South Foreland Lighthouse is located on the famous White Cliffs of Dover in southeastern England, overlooking the English Channel with a view to France on clear days. The cliff face, which reaches a height of 350 feet, is composed of white chalk accented by streaks of black flint. The dangers posed to shipping by the offshore obstacle known as Goodwin Sands led to the establishment of two lighthouses at South Foreland in 1635. The structures were rebuilt in the 1790s, and then Trinity House, England’s lighthouse authority, purchased the property. The lighthouse that stands at South Foreland today was built in 1842.
In the 1850s, Michael Faraday, acting as a scientific advisor to Trinity House, was exploring the feasibility of electric light being used in lighthouses. A trial was conducted at South Foreland in 1858, making it the first lighthouse to use electric light. In 1898 South Foreland Lighthouse was used by Guglielmo Marconi during his work on radio waves. He received the first ship-to-shore message from the East Goodwin lightship on Christmas Eve that year, and in 1899 the first international transmission was made between the lighthouse and France.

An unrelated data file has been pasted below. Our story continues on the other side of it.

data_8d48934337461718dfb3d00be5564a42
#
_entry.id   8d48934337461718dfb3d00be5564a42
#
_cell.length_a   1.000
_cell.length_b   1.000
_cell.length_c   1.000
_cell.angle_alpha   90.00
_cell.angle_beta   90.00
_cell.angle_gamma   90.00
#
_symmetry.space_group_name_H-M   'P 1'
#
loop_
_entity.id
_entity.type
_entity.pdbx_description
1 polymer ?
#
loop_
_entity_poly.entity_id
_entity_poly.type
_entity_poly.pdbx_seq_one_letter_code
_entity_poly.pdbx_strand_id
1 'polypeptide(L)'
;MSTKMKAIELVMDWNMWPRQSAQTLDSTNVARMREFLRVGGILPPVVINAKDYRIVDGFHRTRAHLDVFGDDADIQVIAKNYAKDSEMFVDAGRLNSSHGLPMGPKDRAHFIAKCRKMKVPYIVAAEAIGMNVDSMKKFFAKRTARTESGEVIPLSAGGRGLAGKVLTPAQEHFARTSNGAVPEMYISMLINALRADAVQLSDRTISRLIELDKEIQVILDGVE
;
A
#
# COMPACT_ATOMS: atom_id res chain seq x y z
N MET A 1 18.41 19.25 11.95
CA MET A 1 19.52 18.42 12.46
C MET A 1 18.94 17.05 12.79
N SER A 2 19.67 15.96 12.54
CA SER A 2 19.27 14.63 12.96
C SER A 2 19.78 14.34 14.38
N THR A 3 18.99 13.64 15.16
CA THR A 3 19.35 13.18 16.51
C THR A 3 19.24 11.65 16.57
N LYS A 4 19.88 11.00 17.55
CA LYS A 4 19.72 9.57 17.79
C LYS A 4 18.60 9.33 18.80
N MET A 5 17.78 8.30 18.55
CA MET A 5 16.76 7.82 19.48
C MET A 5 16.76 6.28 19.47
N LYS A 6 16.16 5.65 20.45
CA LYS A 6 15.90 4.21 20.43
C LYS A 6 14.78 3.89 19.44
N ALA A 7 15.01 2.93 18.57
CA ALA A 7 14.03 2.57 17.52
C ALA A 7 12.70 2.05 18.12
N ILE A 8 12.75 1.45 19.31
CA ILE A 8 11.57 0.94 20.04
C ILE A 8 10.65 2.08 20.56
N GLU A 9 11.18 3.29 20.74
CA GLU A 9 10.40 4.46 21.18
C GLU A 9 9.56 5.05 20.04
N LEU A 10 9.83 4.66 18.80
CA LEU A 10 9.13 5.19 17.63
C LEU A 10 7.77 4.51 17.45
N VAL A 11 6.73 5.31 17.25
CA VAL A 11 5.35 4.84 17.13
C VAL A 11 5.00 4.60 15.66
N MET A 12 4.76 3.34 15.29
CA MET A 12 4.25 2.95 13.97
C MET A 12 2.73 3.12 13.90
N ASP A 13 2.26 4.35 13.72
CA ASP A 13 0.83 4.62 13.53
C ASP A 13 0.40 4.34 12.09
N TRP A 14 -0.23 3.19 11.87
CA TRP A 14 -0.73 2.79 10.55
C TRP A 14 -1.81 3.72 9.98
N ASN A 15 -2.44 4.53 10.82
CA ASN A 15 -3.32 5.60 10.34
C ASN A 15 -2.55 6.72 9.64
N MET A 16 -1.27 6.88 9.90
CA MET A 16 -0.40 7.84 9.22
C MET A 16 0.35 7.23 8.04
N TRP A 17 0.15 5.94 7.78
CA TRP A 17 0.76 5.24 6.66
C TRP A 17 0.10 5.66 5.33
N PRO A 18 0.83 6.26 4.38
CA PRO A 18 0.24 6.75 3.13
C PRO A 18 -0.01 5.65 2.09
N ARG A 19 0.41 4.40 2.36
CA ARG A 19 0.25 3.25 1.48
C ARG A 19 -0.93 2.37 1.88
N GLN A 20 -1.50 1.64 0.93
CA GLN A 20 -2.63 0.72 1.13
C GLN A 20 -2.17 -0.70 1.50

The light was automated in 1969, and it was discontinued in 1988. A short time later, ownership was transferred to the National Trust. The site is open to the public, and most people visit by walking a trail along the cliffs from Dover. There’s also a popular teahouse at the light station. Charles Franklyn lives in Deal, Kent, not far from South Foreland, and he’s been a volunteer tour guide at the lighthouse for 18 years.
Use this player to listen to the podcast:
Podcast: Play in new window | Download (Duration: 51:59 — 40.4MB) | Embed
Jeremy D’Entremont is the author of more than 20 books and hundreds of articles on lighthouses and maritime history. He is the president and historian for the American Lighthouse Foundation and founder of Friends of Portsmouth Harbor Lighthouses, and he has lectured and narrated cruises throughout the Northeast and in other regions. He is also the producer and host of the U.S. Lighthouse Society podcast, “Light Hearted.” He can be emailed at Jeremy@uslhs.org